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[Ex U of Haifa, now U of Wollongong Australia] Marcelo Svirsky's foul language: "Fuck you fascist Zionists!"

Editorial note:

We receive occasional hate mail which we normally do not publish in order to maintain a proper academic discourse.  Marcelo Svirsky, who left University of Haifa not long ago, has corresponded with IAM. It is particularly foul but this was not the reason for positing it.  Rather, what attracted our attention is the fact that he truly believes that Israel and Zionism are a fascist entity and even wrote a book "Arab-Jewish Activism in Israel-Palestine" to "prove" it.

For those who find the English in his introduction, below, too obtuse, a short explanation is in order.  As his inspiration, Svirsky uses Gilles Deleuze and Felix Guattari, two French intellectuals who, along with Michel Foucault, Jack Derrida, among others, form the pantheon of post-modern philosophy.  As IAM reported, critical scholars in Israel invoke Foucualt and his cohorts whenever they produce an academic paper bashing Israel.

It is beyond the scope of this note to explain why critical philosophy provides such a licence.  Still, it should be noted that the alternative "narratives" that critical methodology celebrates is a passport to describe reality in ways that suits one's political agenda.  In other words, if one believes that Israel is a fascist state, then by quoting Foucault or Deleuze, one can write the following, as it appears in the introduction to his book.

"The ongoing fascist coding of democratic practices in Israel generates its own maintenance by circulating a strategic debt which commits Jewish–Israelis to participate in the everyday production of oppression of others. In order to work, segregation needs to implicate each and every one of us – thus it is personal. The mutual nourishing between individual micro-fascisms is the condition of existence of fascism at the collective level. Hierarchies and segregation are caustic to the point that though their particular practices are meant to benefit the Jewish majority to the detriment of the Palestinians, they nevertheless envenom all the inhabitants of the regime."

To the extent that it is possible to decipher this piece of turgid prose, Svirsky is saying that the "ongoing fascist coding" "envenoms" all inhabitants.  Judging by Marcelo Svirsky's venomous and foul language, he may have a point, at least about himself.
For those who wonder how this shoddy writing sounding like a parody of scholarship gets propagated, the answer is the existence of a large international network of neo-Marxist, critical scholars who promote each other, publish each other and otherwise co-opt each other. They also recruit new cadres, as the case of Svirsky indicates.  His mentor at Cardiff University was Ian Buchanan who describes himself as a follower of Deleuze.  Buchanan is now associated with the the University of Wollongong, New South Wales, Australia, where Svirsky is employed.  Buchanan and Ilan Pappe wrote a highly positive blurb for Svirsky's book and Pappe was invited to a conference on Arab Jewish activism in Israel-Palestine hosted by Buchanan and Svirsky in Wollongong University.  
For those who wonder how anti-Israel animus is propagated in the academy, the story of Buchanan and Svirsky is instructive.  University of Wollogong is a large public university with a big international students body that has become the newest outpost of the struggle against Israel.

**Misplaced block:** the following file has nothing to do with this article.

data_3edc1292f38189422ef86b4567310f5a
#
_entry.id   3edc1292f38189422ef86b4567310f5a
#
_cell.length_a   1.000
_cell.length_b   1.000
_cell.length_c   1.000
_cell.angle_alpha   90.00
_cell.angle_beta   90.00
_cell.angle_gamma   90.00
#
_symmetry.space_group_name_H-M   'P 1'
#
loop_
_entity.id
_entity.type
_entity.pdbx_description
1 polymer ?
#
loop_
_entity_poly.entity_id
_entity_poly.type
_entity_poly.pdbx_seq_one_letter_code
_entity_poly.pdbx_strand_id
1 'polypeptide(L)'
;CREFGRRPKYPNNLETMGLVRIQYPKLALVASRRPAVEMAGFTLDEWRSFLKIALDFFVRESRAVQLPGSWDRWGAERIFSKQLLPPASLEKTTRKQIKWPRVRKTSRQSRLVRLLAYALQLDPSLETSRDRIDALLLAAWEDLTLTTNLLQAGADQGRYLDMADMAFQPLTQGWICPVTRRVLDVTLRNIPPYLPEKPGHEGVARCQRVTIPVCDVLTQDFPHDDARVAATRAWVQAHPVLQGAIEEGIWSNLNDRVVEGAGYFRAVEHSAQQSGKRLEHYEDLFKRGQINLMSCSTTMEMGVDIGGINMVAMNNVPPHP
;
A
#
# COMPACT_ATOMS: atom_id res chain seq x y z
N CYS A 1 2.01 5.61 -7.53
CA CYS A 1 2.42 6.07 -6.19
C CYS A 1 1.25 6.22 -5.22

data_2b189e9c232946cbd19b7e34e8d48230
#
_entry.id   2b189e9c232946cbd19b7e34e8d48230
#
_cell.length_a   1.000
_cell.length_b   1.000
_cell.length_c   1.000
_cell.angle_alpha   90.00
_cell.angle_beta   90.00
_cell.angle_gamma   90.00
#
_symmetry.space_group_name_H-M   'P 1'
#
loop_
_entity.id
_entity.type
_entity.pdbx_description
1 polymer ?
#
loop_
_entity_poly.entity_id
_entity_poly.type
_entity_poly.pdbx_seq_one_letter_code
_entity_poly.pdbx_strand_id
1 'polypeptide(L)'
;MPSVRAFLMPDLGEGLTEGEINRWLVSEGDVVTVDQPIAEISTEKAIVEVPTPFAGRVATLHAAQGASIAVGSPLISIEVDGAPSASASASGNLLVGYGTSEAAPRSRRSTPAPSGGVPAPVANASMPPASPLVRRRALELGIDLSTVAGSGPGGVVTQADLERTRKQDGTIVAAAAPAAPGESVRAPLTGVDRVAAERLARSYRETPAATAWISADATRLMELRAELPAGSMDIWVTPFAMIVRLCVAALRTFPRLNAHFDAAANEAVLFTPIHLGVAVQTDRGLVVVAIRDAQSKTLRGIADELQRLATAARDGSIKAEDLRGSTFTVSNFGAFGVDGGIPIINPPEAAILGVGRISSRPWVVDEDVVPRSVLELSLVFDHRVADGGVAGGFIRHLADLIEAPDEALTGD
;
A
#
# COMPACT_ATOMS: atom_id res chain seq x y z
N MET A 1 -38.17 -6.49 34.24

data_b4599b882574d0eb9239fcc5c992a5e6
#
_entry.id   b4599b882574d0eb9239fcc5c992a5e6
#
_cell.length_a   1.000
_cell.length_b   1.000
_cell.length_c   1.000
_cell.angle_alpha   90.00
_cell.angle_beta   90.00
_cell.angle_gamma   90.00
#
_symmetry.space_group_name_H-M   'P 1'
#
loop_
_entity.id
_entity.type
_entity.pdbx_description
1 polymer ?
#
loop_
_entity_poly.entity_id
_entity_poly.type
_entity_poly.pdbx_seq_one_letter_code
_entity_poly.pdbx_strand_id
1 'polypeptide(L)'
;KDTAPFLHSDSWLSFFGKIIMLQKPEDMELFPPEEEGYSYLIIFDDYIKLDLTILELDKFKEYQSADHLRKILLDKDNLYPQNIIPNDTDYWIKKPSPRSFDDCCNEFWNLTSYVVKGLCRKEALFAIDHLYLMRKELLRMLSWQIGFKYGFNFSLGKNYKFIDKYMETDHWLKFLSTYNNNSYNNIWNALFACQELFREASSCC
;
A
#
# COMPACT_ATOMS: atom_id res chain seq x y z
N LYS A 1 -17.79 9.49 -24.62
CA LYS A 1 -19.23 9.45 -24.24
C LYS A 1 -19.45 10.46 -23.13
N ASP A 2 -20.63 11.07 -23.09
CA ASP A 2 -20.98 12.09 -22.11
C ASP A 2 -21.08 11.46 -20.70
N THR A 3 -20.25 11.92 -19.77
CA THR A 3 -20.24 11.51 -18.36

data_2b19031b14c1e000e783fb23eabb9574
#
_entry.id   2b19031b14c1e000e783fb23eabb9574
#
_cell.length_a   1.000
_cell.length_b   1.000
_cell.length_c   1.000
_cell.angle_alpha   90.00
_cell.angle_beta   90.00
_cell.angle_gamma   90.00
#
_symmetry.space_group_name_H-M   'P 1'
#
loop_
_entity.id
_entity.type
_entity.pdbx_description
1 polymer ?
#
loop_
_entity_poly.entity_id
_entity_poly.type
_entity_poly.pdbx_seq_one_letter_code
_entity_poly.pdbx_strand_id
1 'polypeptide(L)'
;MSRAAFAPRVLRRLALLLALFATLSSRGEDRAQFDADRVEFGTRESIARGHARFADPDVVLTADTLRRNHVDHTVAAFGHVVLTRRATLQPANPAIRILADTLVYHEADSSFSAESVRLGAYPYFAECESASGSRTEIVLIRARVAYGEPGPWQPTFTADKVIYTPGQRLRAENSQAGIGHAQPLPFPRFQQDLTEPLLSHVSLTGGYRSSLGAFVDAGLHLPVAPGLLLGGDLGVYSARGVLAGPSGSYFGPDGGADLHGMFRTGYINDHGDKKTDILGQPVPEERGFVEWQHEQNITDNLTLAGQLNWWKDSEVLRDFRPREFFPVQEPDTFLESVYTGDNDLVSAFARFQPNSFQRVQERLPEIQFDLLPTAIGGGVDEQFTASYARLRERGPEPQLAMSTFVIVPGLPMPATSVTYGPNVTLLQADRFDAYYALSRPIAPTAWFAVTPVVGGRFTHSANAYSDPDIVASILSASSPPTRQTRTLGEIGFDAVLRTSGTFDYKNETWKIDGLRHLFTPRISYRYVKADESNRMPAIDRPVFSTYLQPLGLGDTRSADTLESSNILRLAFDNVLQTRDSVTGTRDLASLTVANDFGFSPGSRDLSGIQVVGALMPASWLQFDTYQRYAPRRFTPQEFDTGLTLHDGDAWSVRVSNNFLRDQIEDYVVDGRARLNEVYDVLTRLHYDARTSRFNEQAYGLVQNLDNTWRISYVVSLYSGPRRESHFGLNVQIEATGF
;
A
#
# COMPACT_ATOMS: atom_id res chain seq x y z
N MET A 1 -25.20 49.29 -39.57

Past position:


University of Haifa

Dr. Marcelo Svirsky 

School of Political Sciences

Current position:


University of Wollongong, Australia


Marcelo Svirsky

Dr. Marcelo Svirsky

mailto: msvirsky@uow.edu.au

Subject: RE: To Dr. Marcelo Svirsky from Israel Academia Monitor
Sender: Marcelo Svirsky 
Recipient: IAM e-mail 
Date: Wed 23:47

Fuck you fascist Zionists!

From: IAM e-mail [mailto:e-mail@israel-academia-monitor.com] 
Sent: 25 July 2012 23:30
To: Marcelo Svirsky
Subject: To Dr. Marcelo Svirsky from Israel Academia Monitor

Dear Dr. Svirsky,

This kind of language is not acceptable in the academic circles.

Yours sincerely,

IAM editors

---------- Forwarded message ----------
From: test@israel-academia-monitor.com 
Date: 2012/7/25
Subject: Contact Form Filled in Website
To: test@israel-academia-monitor.com

ùí ôøèé : îøñìå ñáéøñ÷é
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Arab-Jewish Activism in Israel-Palestine

Marcelo Svirsky, Cardiff University, UK

Arab-Jewish Activism in Israel-Palestine

Applying the insights of Deleuze and Guattari's works to Israel-Palestine, Arab-Jewish Activism in

Israel-Palestine sets out to re-conceptualise the relationship between resistance and power in ethnically

segregated spaces in general, and the Israeli-Palestine context in particular.

Combining many years of ethnographic study and political and social activism with a solid,

theoretical, conceptual framework, Marcelo Svirsky convincingly argues that successful efforts

to decolonise the region depend on taking the struggle beyond self-determination and making

it collaborative. Decolonisation depends on political and cultural changes that elaborate on the

historical partition of social life in the region that have been an issue since the early twentieth century.

This elaboration means producing a civil struggle aimed at the destabilisation of the Zionist supremacy

and resulting in a democratic, political community from the Mediterranean Sea to the Jordan River.

Simply not just another book on Israel and Palestine, Arab-Jewish Activism in Israel-Palestine provides

refreshingly new empirical evidence and theoretical analysis on the connection between resistance,